Dwindling student body could see Odyssey Middle School close


Editor’s Note: An earlier version of this story inaccurately said the last closure was almost 50 years ago.

Unable to fill even half of its nearly 1,500 seats, a Boynton Beach area middle school could become the first traditional public school in the county to close in more than 25 years if the School Board moves forward with recommendations to be presented in a workshop today.

Odyssey Middle School, which sits on Woolbright Road west of Military Trail, would lose what’s left of its student body to other schools by the fall of 2018.

The campus then would be leased to South Tech Academy and South Tech Prep charter schools, likely filling the school to capacity with grades six through 12, district officials said Tuesday.

But today’s meeting will cover ground well beyond Odyssey’s campus, addressing the programs as well as crowding and emptying at schools from Palm Beach Gardens to Boca Raton.

Some recommendations have been in the works for years – such as expanding Plumosa Elementary to serve kindergarten through eighth grade, what they’re calling a K-8 center.

Other recommendations will have their first airing at this workshop, including:

  • Creating K-8 centers at Addison Mizner in Boca Raton and Hidden Oaks in suburban Boynton Beach.
  • Building a middle school next door to Sunset Palms Elementary in the western half of the region once served by Odyssey Middle.
  • Adding room for hundreds more students at Forest Hill, Olympic Heights and Spanish River high schools and Boca Raton’s Verde Elementary.
  • Dividing the populations of Dr. Mary McLeod Bethune and Lincoln elementaries in Riviera Beach so students would begin at Bethune from pre-kindergarten through second grade and then head to Lincoln for grades 3-5.

“I’m really interested in bringing more innovation and strategy to how we use our buildings,” Superintendent Robert Avossa said Tuesday. “I need feedback from the board.”

As for Odyssey? “Clearly the community is sending us a message about that school. With all the choice options that are available, they’re not picking Odyssey. Could we be meeting the kids’ interests in a better way?” Avossa said.

Odyssey’s enrollment problems have been brewing for years. Attempts to draw students with choice programs have fallen short and a proposal almost three years ago to turn the campus into a K-8 center met opposition from the school board, with Debra Robinson objecting that the proposal “added to the divide of the have and have-nots.”

Robinson said Tuesday that she is open to moving South Tech but remains concerned about what happens to the children, many of them from poor neighborhoods, who will be displaced when Odyssey closes.

Built in 2001, the school was positioned in a central corridor with boundaries that reached from the ocean to the east to the growing suburbs of the west.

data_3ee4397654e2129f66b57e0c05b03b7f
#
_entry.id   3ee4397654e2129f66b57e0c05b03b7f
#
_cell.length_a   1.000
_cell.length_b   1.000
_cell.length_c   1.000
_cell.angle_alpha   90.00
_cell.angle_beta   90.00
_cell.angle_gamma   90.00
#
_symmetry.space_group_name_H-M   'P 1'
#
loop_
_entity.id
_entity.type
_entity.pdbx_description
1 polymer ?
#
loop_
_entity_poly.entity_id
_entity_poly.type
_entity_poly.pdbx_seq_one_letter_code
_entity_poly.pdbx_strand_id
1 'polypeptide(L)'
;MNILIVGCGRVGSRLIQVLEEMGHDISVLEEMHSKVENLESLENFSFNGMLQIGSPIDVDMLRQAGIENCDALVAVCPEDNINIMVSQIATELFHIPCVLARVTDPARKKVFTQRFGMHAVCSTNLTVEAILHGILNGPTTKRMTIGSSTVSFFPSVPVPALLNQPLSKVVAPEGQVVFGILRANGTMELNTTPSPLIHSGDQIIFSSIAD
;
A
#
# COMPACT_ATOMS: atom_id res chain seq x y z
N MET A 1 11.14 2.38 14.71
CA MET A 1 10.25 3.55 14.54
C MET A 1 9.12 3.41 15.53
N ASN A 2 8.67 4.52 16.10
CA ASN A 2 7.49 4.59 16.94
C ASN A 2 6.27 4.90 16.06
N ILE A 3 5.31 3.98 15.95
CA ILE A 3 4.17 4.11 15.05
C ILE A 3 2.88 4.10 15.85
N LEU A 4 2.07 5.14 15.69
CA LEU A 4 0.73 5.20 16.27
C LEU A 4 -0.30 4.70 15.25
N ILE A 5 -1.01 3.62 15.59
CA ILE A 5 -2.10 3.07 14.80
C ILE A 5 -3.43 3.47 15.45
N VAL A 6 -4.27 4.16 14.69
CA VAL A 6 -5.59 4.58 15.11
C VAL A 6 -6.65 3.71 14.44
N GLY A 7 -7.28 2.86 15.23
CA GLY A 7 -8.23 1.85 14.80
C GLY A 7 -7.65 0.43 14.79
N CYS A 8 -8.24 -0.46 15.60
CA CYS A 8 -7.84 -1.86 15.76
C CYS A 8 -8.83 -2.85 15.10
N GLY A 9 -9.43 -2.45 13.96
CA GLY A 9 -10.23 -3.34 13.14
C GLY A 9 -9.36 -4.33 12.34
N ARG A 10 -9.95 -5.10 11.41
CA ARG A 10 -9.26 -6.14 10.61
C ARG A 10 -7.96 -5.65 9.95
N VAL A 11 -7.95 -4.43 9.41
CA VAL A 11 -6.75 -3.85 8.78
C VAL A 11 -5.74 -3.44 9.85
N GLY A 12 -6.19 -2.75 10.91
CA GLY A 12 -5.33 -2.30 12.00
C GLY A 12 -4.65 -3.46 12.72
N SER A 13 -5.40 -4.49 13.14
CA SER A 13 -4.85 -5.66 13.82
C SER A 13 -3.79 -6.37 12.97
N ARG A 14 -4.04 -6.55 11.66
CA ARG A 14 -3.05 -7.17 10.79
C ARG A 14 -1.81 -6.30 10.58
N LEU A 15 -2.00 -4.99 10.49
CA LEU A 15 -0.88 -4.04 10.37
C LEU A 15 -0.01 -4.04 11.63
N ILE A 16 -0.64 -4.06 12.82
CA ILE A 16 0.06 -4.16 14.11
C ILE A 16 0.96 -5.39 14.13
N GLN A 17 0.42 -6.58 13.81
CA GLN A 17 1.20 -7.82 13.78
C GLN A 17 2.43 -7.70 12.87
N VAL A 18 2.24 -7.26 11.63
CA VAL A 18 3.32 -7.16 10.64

But district boundary records show the parents in those western suburbs overwhelmingly have abandoned the school – 603 students living in the school’s boundaries attend charter schools, most of them go to Somerset Academy, a school for grades 6-12.

“The reasons I hear for not sending them in the past years is the school (Odyssey) is focused on the lower 25 percent, but they don’t have programs for the higher (performing) children,” said school board member Karen Brill, whose children attended Odyssey years ago.

Placing a new middle school farther west, next door to Sunset Palms, allows the district to compete with charter schools and also makes room where families continue to move.

The proposal also gives South Tech charter schools an opportunity to leave the aging campus it leases from the district, said Jim Pegg, director of the district’s charter school office.

Built in 1975, South Tech Academy was one of the district’s three technical high schools until a staff and parent vote converted it to a charter in 2004 and then expanded it, creating a Prep middle in 2013. It is among the county’s top-performing charters.

With South Tech moved to Odyssey’s digs, the district is also free to use the old South Tech property to expand its south county bus compound – another need highlighted in the proposal, said Chief Financial Officer Mike Burke.

The workshop discussion is just the first step. Next up will be sorting logistics, including scheduling the projects, reviewing the boundaries, figuring out where to move staff. And, of course, staff must calculate how much this will cost and how it will be paid for.

Some but not all costs will be covered by the voter-approved sales tax increase. The district also must deal with state construction cost caps and maybe even proposed laws that would divert some money to charter schools. The state Department of Education also must sign off on any project that adds capacity to schools.



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